4-0 out of 5 stars Seduced by Paris
I don't know if Sarah Turnbull author of "Almost French" could be described as 'spoiled' as one reviewer suggests, but I do know that reading the memoir of her years adjusting to life in Paris provides enough proof to allow me to categorize her as 'adventurous' perhaps, 'impulsive', throughly 'enamoured' with her adopted city and possessing that "je-ne-sais-quoi" that gives us pause.

Meeting Frederic while on a journalistic assignment in Bucharest throws a curve ball in Australian-born Sarah's easy-care wash-and-wear lifestyle where getting dressed up means making sure there isn't any caked mud embedded in the soles of her Doc Martens. On a romantic whim, she takes Frederic up on his offer to visit him in Paris, and suddenly Sarah finds herself living in the City of Lights where her honed communication skills become meaningless in the whirlwind of French.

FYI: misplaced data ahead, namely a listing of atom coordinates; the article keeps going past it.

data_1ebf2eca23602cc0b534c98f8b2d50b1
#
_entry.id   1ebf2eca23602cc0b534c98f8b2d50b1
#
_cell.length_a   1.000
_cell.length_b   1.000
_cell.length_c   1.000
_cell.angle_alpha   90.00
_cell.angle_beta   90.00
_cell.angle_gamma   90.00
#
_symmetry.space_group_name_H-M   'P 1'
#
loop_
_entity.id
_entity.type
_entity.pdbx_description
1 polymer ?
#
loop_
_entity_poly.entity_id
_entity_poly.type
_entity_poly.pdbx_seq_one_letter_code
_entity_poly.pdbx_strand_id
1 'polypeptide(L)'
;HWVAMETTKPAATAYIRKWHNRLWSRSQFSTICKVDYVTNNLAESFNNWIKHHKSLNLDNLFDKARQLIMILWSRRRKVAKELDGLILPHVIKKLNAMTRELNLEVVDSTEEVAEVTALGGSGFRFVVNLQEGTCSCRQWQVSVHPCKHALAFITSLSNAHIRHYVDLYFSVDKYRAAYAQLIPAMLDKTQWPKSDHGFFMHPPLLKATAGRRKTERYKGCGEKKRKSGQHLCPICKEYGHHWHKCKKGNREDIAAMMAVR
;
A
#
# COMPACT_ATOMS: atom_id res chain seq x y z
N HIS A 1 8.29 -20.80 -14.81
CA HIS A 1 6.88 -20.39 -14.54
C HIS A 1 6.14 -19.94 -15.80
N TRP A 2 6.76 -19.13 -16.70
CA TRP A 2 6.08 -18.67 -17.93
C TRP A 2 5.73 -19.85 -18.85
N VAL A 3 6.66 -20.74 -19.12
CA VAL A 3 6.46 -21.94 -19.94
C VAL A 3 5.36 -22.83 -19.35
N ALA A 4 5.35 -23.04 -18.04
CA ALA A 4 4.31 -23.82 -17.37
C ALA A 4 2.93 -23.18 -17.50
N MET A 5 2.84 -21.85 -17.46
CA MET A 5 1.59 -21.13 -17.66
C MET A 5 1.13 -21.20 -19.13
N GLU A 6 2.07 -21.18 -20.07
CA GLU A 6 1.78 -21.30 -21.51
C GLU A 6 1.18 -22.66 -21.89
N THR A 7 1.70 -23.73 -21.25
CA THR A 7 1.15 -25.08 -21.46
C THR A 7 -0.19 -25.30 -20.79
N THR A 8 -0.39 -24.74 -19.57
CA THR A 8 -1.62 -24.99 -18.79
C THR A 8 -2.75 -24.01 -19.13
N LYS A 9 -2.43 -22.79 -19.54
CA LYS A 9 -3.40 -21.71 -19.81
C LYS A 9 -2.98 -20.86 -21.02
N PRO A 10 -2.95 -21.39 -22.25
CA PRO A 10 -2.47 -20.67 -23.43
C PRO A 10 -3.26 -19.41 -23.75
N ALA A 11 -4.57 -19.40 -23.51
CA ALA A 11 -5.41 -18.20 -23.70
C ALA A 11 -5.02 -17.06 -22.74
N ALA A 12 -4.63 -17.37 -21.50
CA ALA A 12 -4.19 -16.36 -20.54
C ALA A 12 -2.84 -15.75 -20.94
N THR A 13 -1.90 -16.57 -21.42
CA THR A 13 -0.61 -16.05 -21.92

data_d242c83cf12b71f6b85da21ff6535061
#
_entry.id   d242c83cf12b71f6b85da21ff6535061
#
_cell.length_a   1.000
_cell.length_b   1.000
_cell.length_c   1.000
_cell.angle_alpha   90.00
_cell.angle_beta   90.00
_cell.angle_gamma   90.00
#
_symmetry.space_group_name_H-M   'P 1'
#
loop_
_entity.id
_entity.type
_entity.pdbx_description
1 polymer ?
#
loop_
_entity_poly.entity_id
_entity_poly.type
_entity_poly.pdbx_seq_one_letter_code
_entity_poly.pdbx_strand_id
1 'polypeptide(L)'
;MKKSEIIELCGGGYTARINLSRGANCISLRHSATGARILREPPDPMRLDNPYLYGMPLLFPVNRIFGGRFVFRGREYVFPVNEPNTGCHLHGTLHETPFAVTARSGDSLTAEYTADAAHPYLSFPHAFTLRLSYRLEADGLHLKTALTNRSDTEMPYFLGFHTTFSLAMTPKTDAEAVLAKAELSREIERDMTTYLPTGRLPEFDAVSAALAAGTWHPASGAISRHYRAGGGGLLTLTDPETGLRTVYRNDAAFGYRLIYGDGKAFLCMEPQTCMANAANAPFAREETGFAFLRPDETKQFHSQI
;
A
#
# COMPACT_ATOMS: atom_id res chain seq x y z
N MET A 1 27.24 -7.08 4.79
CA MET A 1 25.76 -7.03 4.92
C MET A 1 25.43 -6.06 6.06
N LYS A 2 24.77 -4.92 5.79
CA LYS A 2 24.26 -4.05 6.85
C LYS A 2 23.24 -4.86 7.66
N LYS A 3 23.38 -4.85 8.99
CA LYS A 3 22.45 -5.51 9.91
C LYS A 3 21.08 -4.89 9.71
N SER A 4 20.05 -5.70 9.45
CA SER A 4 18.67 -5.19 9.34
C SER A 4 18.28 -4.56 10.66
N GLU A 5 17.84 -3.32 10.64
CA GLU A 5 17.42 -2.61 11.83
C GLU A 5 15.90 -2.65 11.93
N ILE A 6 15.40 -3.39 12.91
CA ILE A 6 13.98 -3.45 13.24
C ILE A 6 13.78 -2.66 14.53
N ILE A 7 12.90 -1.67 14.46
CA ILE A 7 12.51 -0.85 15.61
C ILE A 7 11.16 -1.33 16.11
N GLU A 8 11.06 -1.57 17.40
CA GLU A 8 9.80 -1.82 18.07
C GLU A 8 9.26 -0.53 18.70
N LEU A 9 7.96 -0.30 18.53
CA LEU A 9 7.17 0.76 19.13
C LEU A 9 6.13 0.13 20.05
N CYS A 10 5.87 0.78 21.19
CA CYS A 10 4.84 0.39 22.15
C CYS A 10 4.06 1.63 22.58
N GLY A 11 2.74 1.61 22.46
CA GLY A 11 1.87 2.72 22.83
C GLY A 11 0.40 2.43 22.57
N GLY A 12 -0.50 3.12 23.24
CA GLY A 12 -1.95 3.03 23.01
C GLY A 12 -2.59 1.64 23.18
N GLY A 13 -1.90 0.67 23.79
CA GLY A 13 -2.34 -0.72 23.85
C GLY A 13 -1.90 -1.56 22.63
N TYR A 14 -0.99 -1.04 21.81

Language is not the sole barrier keeping Sarah outside the proverbial candy store window with her nose pressed up against the glass. She doesn't quite understand the French social situation where quiet mannered restraint is the order of the day. In chapter after chapter of amusing Anglo-Saxon vs. French/Latin anecdotes and speculations, Sarah allows us a sparkling glimpse of her personal epiphanies: how acquiring a dog allowed her otherwise forbidden entry, why wearing sweatpants in the street lowers the standards of an entire city, how she could NEVER eat low-fat again, how the Latin interpretation of the law leads to furtive games played opposite the French authorities, how wording something in seemingly flowery language lands her the money needed to sponser her journalism course and why becoming "almost French" isn't nearly as important as "just being yourself." Sarah is certainly not 'spoiled', she's just a victim of intense culture shock. Her revelations are imparted with a cozy friendly narrative sprinkled with just enough dialogue to imbue each character with some depth. I would like hear more from her in a further book as the shock wears off or new shocks electrify with new situations.